Graduation rates drop in most high schools in Horry, Georgetown counties

High schools in Horry and Georgetown counties saw an overall improvement in absolute ratings on the 2010 annual report cards released today by the S.C. Department of Education, but on-time graduation rates fell at all but four area high schools.

Both rates mirrored those at the state level, where overall high school and district ratings improved, but on-time graduation rates declined in the majority of S.C. high schools.

"A one-size-fits-all approach to public education won't increase graduation rates," said State Superintendent of Education Mick Zais. "We need creative, innovative and student-centered solutions that match students with learning environments that meet their needs."

At the district level, Horry County Schools retained an average absolute rating, while improving its growth rating from at-risk in 2009 to good. The district's graduation rate dropped from 75 percent in 2009 to 68.6 percent this year. The state graduation rate was 73.1 percent.

Five of Horry's nine high schools improved their absolute ratings, with Carolina Forest being the only school to rate excellent, up from good in 2009. Green Sea Floyds' absolute rating dropped from excellent to average, and the other high schools kept their same ratings from last year. Three schools improved their growth ratings, while four dropped.

"We focus more on absolute ratings because it tells how we performed for this year," said Teal Britton, Horry County Schools spokeswoman. "Growth ratings are, in many cases, more rigorous. ... You can gain, but not gain enough to reach goals that have been set for accountability standards."

Graduation rates increased at St. James, Loris and North Myrtle Beach high schools, while they dropped for six of the nine schools. The most dramatic decline was at Conway High, which went from 71 percent last year to 50.2 percent.

Porter Kennington, Conway's principal, attributes the percentage drop to how students are counted in the on-time graduation calculations.

All students who enroll for the first year of high school are assigned a year in which to graduate. Some never show up at the high school, and no matter the reason, they are still included in the count.

The state the percentage of students who complete high school by earning a diploma in four years. Unless legitimate documentation is produced to have the unaccounted-for students removed from the tally, they are automatically counted as dropouts.

Kennington said his school has had some issues in accounting for students, but they have improved student tracking over the past few years, which should account for most students going forward.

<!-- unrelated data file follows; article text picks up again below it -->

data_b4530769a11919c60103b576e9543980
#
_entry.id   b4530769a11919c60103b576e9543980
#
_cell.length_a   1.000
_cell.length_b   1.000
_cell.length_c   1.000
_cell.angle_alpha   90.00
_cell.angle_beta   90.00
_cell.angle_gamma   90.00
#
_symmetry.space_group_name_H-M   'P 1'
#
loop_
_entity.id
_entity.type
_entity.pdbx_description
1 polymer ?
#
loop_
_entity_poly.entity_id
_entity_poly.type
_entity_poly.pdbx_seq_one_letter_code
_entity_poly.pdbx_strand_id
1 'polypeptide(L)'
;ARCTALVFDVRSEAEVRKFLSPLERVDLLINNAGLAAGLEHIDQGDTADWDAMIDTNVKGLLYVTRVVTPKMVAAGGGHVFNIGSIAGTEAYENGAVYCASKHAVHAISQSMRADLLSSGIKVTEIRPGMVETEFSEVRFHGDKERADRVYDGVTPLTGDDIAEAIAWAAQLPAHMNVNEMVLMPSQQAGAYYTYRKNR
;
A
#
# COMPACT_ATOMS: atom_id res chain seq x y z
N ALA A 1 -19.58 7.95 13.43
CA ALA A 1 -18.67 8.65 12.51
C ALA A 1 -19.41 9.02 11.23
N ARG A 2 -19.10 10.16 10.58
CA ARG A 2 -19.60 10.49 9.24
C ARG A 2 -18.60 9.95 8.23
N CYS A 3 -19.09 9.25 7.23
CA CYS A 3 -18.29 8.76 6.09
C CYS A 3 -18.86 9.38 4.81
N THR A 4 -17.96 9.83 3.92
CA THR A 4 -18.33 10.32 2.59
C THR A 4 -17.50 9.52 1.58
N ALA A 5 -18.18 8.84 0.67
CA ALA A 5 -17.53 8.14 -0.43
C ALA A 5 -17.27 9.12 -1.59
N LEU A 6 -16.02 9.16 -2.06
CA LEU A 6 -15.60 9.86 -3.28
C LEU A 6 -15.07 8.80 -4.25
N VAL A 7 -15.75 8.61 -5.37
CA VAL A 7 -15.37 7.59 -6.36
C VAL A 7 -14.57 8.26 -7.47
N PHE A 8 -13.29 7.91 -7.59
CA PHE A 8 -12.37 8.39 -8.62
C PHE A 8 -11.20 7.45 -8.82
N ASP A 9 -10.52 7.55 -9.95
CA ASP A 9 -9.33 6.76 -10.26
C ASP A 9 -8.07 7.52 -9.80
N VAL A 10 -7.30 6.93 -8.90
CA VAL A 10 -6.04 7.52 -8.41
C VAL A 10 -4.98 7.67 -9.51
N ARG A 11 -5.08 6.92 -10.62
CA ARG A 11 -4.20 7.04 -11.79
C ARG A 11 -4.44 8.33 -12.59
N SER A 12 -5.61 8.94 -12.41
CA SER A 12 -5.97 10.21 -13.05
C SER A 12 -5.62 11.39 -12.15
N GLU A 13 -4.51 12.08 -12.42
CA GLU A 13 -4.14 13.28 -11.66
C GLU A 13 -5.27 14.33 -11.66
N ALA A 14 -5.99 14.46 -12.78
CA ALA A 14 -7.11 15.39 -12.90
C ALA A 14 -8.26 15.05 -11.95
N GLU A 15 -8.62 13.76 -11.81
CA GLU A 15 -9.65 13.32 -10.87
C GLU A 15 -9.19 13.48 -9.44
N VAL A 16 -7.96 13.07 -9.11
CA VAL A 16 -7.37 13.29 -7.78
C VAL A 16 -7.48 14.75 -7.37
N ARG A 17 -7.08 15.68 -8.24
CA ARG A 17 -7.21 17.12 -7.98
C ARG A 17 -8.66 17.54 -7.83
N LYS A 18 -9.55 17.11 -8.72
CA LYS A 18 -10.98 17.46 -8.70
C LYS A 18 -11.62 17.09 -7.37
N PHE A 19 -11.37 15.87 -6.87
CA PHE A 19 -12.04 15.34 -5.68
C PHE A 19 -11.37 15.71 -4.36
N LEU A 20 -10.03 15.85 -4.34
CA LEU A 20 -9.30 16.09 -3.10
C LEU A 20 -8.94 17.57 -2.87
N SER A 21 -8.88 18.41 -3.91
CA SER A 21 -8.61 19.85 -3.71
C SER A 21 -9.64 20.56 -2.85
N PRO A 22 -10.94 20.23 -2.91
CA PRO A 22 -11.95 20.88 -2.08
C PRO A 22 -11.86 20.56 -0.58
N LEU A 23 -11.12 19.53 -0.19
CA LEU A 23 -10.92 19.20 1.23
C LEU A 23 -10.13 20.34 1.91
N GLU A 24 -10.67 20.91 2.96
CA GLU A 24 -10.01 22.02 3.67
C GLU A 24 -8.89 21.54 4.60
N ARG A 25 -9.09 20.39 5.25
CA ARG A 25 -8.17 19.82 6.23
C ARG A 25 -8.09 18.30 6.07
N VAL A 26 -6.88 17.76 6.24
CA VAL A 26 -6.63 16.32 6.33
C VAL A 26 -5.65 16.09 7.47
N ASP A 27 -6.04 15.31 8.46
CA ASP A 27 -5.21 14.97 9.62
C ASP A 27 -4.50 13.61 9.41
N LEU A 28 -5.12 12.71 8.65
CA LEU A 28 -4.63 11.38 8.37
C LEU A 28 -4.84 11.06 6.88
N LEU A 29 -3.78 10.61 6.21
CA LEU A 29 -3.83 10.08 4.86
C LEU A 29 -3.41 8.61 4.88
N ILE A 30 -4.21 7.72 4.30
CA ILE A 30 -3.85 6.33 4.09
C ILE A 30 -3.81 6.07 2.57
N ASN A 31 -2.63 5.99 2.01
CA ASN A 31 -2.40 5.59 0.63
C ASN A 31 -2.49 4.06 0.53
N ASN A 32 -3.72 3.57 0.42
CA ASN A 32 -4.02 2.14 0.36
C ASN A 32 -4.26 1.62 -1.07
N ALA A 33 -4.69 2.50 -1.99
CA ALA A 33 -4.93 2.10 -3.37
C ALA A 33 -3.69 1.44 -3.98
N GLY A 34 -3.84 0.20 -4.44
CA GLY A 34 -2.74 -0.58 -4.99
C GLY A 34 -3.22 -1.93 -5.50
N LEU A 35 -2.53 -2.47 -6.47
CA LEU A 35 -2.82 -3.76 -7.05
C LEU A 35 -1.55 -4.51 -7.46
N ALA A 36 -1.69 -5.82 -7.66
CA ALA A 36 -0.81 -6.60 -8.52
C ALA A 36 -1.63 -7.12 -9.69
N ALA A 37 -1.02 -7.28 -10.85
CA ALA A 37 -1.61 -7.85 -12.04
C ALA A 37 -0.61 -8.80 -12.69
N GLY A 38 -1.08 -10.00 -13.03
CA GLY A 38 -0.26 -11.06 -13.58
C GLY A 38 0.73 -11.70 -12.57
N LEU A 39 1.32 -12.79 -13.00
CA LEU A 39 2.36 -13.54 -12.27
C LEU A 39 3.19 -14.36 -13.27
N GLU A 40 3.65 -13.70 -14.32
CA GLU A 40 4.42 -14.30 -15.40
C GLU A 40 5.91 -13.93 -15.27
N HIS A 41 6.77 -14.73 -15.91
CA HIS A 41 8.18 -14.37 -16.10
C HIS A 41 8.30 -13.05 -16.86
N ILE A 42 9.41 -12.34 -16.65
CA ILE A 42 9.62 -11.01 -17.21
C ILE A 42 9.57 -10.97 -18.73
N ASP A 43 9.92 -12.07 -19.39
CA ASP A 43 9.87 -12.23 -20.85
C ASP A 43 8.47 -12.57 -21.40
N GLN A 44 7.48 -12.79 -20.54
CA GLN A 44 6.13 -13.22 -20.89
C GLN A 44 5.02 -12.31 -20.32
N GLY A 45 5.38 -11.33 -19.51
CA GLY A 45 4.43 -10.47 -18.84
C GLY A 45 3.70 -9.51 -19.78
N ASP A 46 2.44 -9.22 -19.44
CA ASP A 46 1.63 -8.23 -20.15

"There is no way we can believe it would drop so significantly unless there was a problem [with the method]," Kennington said, "and not just here, but all over our state. That's not fair to the high schools, and the state has made a change [to the process] for next year."

The Georgetown County School District saw an overall improvement in its absolute and growth ratings, raising both to average from below average and at-risk, respectively.

District administrators credit the improvements to such things as their increased ratings in end-of-course tests and graduation rates.

Most of the schools' absolute ratings were good or average. Waccamaw had the only excellent rating.

The district's graduation rate was 9 percent greater than the statewide rate at 82.1 percent. But the graduation rates at the individual high schools were less consistent.

Three of the four high schools had a lower graduation rate when compared with 2009. Waccamaw High was the only exception with a 2010 graduation rate of 94.3 percent compared with 92.4 percent for 2009.

But Waccamaw, Carver's Bay and Georgetown high schools bested comparable schools' graduation rates for 2010 by an average of more than 12 percent. Andrews High School was the only one to have a lower graduation rate than its comparable school, with 65.2 percent graduation compared with 70.4 percent for comparable schools.

There also has been much talk in the district about End of Course tests and how to improve them, with some of the high schools switching to a new class schedule that administrators say could improve those scores by offering more consistent core classes during the school year.

The schools' improvement in End of Course tests contributed to the district's overall gains, said Patti Hammel, the district's executive director for student performance and federal programs.

The district's average passage rate for those tests went from 57.4 percent in 2009 to 63 percent in 2010, an increase of more than 5 percent.

Hammel said those scores and the graduation rates account for half of the district's overall rating.

She said the district "anticipates higher scores on the End of Course tests from our students who have participated in the freshman academy" during this school year.

Freshman academy is a program for all of the district's ninth-graders that emphasizes core classes and help in transitioning to high school academics.

Ratings formulas are based on student achievement levels set by the Education Oversight Committee, which was created by the General Assembly to guide implementation of the state's Education Accountability Act of 1998. Schools and districts receive absolute ratings - excellent, good, average, below average or at-risk - plus growth ratings that compare individual student test scores from one year to the next.

Report cards for elementary and middle schools were published in November.

High school report cards - and, as a result, district cards - were delayed because of changes in the process used to build the data files that determine high school graduation rates.